- 2015 Federal Election
‘Heavy’ heart for athlete after IOC wrestling decision
Like many wrestling fans and enthusiasts all over the world, I was sorely troubled and shocked by the news that the executive committee of the International Olympic Committee (IOC) had voted to axe wrestling from the 2020 Olympic Games.
The rationale for the exclusion at this point is unclear and immaterial. Wrestling is the oldest sport known to man. Wrestling has been featured in every Olympic Games since the modern Olympics in 1896. Every nation and tribe all over the world has some variant of wrestling.
At every world championships I have attended and watched since the 1990s, we regularly have over 70 nations in attendance. Over 40 nations qualified for the London Olympics. About 29 different countries won medals at the London 2012 Olympics. How many other sports can boast of such statistics?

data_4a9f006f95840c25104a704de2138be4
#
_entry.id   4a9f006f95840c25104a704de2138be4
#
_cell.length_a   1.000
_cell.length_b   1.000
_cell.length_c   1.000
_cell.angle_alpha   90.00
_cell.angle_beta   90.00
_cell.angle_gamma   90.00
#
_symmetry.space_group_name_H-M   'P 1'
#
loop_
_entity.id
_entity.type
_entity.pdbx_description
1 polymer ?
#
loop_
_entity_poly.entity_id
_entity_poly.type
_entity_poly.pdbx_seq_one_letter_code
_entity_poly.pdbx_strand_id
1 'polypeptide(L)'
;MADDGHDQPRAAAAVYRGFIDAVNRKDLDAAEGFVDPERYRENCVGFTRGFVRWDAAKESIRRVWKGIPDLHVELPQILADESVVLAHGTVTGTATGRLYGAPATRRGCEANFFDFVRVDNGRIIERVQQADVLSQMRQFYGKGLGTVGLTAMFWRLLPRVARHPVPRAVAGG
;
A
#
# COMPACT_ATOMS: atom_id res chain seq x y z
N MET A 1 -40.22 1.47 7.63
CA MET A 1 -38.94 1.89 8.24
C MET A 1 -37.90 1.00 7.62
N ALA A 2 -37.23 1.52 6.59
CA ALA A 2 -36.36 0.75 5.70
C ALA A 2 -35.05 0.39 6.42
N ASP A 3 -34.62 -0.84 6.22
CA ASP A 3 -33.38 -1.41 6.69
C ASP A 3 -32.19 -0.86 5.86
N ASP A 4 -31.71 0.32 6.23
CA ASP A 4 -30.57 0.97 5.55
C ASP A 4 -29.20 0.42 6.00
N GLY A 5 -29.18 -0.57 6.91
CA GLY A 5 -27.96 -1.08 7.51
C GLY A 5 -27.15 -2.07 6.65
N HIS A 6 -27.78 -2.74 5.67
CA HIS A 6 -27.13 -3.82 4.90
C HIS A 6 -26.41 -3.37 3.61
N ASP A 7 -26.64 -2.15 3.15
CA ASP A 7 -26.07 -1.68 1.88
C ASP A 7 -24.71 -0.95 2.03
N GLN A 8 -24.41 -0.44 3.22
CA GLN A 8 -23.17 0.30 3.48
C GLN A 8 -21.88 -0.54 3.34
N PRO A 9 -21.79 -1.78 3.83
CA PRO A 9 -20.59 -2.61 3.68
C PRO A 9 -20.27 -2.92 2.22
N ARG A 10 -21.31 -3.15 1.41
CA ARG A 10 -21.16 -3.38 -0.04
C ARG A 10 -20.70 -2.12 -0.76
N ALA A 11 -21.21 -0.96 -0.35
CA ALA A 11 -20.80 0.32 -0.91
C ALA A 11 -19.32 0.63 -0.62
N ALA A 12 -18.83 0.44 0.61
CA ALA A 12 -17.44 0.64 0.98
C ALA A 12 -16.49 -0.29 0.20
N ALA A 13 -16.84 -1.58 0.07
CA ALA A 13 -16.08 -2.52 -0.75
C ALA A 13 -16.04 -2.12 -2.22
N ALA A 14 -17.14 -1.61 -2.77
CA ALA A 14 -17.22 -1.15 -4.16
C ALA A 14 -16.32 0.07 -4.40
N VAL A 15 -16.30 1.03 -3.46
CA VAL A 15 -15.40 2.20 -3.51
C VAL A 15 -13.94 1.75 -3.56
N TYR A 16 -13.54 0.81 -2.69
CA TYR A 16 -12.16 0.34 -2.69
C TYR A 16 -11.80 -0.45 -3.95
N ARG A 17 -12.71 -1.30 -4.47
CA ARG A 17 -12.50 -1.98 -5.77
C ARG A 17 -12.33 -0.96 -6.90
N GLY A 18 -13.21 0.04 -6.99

Wrestling is a relatively cheap sport to compete in. It is relatively safe compared to other sports, and rules regulating the sport are generally easy to understand.
For me, the question is not why wrestling should not be axed from the 2020 Olympic roster, rather, it should be about how many other sports in the world are as popular, have the same reach in virtually every nation, and are as accessible as wrestling.
The only solace one has is that this is merely a recommendation from the IOC executive committee. The IOC general assembly will have to ratify the decision later this year. My heart is heavy because in my mind, the Olympic movement, by this proposal, has surrendered the original Olympic ideals of amateurism for commercialism and corporate interests.
I hope IOC members from every wrestling nation will vote against the proposal of the executive committee. More than that, it is my hope that wrestling will rightfully be positioned as one of 10 core sports in the Olympic sports roster.
2000 Olympic freestyle wrestling gold medalist